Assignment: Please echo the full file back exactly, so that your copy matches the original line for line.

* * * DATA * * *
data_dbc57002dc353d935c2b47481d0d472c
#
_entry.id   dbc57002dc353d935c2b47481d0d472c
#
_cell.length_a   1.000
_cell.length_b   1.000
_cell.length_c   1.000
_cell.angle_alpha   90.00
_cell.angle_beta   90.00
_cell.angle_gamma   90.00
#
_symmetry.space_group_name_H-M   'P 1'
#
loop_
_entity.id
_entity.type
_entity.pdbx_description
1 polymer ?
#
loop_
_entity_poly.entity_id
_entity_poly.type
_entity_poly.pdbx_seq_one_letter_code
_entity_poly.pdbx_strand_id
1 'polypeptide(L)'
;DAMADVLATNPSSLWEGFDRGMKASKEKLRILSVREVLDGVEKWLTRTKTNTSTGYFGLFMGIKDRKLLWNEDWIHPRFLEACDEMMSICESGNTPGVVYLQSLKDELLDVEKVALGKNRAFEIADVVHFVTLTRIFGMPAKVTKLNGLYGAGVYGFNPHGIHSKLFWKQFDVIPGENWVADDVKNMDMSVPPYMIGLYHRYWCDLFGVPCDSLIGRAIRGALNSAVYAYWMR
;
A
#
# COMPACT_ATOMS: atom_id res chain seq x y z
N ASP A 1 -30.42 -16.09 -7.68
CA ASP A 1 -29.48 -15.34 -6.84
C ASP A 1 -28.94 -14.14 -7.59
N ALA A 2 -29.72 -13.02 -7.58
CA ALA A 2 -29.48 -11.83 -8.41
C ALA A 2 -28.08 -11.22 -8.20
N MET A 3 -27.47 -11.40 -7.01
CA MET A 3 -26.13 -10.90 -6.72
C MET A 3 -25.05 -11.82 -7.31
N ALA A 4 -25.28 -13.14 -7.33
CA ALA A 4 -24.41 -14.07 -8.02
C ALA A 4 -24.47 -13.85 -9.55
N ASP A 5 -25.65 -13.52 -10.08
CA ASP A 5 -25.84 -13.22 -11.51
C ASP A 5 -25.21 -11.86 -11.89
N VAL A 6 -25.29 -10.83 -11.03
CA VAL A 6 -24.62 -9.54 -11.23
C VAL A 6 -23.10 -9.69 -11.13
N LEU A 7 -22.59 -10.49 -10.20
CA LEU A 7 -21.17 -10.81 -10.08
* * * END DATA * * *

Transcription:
data_dbc57002dc353d935c2b47481d0d472c
#
_entry.id   dbc57002dc353d935c2b47481d0d472c
#
_cell.length_a   1.000
_cell.length_b   1.000
_cell.length_c   1.000
_cell.angle_alpha   90.00
_cell.angle_beta   90.00
_cell.angle_gamma   90.00
#
_symmetry.space_group_name_H-M   'P 1'
#
loop_
_entity.id
_entity.type
_entity.pdbx_description
1 polymer ?
#
loop_
_entity_poly.entity_id
_entity_poly.type
_entity_poly.pdbx_seq_one_letter_code
_entity_poly.pdbx_strand_id
1 'polypeptide(L)'
;DAMADVLATNPSSLWEGFDRGMKASKEKLRILSVREVLDGVEKWLTRTKTNTSTGYFGLFMGIKDRKLLWNEDWIHPRFLEACDEMMSICESGNTPGVVYLQSLKDELLDVEKVALGKNRAFEIADVVHFVTLTRIFGMPAKVTKLNGLYGAGVYGFNPHGIHSKLFWKQFDVIPGENWVADDVKNMDMSVPPYMIGLYHRYWCDLFGVPCDSLIGRAIRGALNSAVYAYWMR
;
A
#
# COMPACT_ATOMS: atom_id res chain seq x y z
N ASP A 1 -30.42 -16.09 -7.68
CA ASP A 1 -29.48 -15.34 -6.84
C ASP A 1 -28.94 -14.14 -7.59
N ALA A 2 -29.72 -13.02 -7.58
CA ALA A 2 -29.48 -11.83 -8.41
C ALA A 2 -28.08 -11.22 -8.20
N MET A 3 -27.47 -11.40 -7.01
CA MET A 3 -26.13 -10.90 -6.72
C MET A 3 -25.05 -11.82 -7.31
N ALA A 4 -25.28 -13.14 -7.33
CA ALA A 4 -24.41 -14.07 -8.02
C ALA A 4 -24.47 -13.85 -9.55
N ASP A 5 -25.65 -13.52 -10.08
CA ASP A 5 -25.84 -13.22 -11.51
C ASP A 5 -25.21 -11.86 -11.89
N VAL A 6 -25.29 -10.83 -11.03
CA VAL A 6 -24.62 -9.54 -11.23
C VAL A 6 -23.10 -9.69 -11.13
N LEU A 7 -22.59 -10.49 -10.20
CA LEU A 7 -21.17 -10.81 -10.08